DENVER -- The political firm that obtained private data on millions of Facebook users worked in Colorado to help Republicans win a crucial majority in the state Senate, spending $444,000 over two years to target voters in battleground districts.
Cambridge Analytica used personal data from the social media site and voter records to create “psychographic” profiles that allowed Republican operatives to target specific voters based on personality and issues — a first run before deploying the technology to help President Donald Trump’s campaign in 2016.
The company — now under investigation in two countries — touted their work with the Senate Majority Fund in 2014 as a key component to Republicans winning a one-vote majority in the state chamber for the first time in a decade. “These victories ultimately gave the GOP control over the Colorado state Senate,” the Cambridge Analytica website once touted.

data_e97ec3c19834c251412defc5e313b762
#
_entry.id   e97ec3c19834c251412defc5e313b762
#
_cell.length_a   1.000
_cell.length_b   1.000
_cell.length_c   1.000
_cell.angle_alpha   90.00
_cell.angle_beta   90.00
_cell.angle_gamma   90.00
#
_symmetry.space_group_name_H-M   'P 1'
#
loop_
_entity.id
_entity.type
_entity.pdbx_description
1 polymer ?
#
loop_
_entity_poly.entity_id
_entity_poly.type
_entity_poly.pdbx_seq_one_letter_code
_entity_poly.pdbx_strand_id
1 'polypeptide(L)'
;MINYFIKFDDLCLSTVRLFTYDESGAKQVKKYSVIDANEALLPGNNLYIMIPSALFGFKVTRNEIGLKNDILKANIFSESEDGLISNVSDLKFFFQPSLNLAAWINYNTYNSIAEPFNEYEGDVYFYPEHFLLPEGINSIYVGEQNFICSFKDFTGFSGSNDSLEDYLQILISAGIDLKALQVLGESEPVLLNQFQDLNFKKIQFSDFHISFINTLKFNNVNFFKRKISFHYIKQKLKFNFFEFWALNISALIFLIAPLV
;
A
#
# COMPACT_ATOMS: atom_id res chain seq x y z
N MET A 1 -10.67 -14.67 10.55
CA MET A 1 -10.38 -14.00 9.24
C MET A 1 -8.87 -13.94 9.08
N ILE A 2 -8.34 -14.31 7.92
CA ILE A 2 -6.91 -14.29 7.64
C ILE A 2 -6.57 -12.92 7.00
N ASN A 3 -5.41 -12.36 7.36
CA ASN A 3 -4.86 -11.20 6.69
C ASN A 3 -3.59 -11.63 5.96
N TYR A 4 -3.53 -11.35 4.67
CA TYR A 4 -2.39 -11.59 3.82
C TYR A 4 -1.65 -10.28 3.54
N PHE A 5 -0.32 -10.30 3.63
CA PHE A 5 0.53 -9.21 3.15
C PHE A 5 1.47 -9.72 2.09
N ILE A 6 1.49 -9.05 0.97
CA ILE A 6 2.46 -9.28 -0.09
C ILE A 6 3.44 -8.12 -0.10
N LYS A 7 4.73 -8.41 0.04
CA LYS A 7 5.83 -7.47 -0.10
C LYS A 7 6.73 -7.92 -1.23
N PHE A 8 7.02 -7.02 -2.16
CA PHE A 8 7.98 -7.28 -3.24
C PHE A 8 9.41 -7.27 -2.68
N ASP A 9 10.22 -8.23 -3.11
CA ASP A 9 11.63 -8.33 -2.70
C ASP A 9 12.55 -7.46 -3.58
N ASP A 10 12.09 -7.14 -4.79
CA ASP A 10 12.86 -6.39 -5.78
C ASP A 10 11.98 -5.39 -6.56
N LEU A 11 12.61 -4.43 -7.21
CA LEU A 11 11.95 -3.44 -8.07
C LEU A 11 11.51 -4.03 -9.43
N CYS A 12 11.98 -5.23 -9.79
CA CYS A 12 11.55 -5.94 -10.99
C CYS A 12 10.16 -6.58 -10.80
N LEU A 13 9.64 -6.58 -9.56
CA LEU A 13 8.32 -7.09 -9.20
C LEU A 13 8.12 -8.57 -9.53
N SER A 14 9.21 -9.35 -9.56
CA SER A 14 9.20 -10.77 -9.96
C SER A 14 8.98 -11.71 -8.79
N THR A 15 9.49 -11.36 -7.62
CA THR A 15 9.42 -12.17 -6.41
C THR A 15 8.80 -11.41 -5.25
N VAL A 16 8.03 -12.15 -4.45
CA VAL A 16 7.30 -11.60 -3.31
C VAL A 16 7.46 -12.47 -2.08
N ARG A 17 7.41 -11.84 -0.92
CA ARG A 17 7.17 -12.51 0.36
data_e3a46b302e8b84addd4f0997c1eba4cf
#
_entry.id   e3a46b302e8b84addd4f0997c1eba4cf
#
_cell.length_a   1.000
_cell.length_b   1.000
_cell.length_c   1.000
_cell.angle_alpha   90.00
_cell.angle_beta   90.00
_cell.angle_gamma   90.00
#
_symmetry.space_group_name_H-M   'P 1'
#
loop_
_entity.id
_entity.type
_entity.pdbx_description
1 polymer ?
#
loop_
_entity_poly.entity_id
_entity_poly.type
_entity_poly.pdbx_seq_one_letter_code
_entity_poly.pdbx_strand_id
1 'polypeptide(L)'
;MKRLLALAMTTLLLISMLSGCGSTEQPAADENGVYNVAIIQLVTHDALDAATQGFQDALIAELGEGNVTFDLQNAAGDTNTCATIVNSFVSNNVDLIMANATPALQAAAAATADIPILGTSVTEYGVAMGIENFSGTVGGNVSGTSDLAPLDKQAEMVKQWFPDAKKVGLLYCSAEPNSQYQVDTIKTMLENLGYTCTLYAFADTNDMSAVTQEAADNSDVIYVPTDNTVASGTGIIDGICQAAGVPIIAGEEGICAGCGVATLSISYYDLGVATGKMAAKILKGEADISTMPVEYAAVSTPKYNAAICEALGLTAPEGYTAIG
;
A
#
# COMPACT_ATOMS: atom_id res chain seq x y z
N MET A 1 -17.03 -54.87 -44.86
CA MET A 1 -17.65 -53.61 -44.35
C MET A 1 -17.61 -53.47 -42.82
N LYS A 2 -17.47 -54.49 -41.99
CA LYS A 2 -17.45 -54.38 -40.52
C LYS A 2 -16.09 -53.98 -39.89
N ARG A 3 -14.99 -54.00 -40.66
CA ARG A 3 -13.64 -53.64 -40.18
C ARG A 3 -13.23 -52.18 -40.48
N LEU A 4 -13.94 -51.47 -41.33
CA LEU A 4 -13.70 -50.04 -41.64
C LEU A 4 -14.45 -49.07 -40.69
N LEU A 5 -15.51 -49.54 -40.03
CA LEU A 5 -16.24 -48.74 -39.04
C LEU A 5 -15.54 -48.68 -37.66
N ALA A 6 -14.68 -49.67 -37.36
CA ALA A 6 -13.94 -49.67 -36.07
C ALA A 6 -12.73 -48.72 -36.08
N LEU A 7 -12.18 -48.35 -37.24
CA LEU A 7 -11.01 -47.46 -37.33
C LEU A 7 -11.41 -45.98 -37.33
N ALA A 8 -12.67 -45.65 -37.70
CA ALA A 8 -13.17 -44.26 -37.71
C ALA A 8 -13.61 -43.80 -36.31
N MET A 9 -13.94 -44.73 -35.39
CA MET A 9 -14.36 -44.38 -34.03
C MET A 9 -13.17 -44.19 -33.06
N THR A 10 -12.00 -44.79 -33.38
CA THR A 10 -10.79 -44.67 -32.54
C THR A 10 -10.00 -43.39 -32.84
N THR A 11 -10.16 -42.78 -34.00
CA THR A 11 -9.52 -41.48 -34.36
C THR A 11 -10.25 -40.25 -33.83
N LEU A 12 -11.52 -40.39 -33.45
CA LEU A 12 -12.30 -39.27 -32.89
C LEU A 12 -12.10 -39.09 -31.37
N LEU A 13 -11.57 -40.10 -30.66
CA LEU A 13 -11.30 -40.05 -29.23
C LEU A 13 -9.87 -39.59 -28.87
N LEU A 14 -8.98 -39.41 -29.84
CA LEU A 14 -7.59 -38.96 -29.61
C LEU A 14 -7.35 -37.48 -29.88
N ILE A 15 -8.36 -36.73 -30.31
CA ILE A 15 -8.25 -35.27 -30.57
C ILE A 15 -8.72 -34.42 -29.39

The top strategist for the Senate Majority Fund confirmed it hired Cambridge Analytica, operating as a company named SCL, but downplayed the importance of its involvement.
Image: An image from Cambridge Analytica’s website in 2015 that touts the company’s work in Colorado to help Republicans win the state Senate majority. (Screenshot by The Denver Post)
“Their pitch was better than their performance,” said Andy George, a Republican consultant who coordinated with the London-based company, who called the website language “an exaggeration.”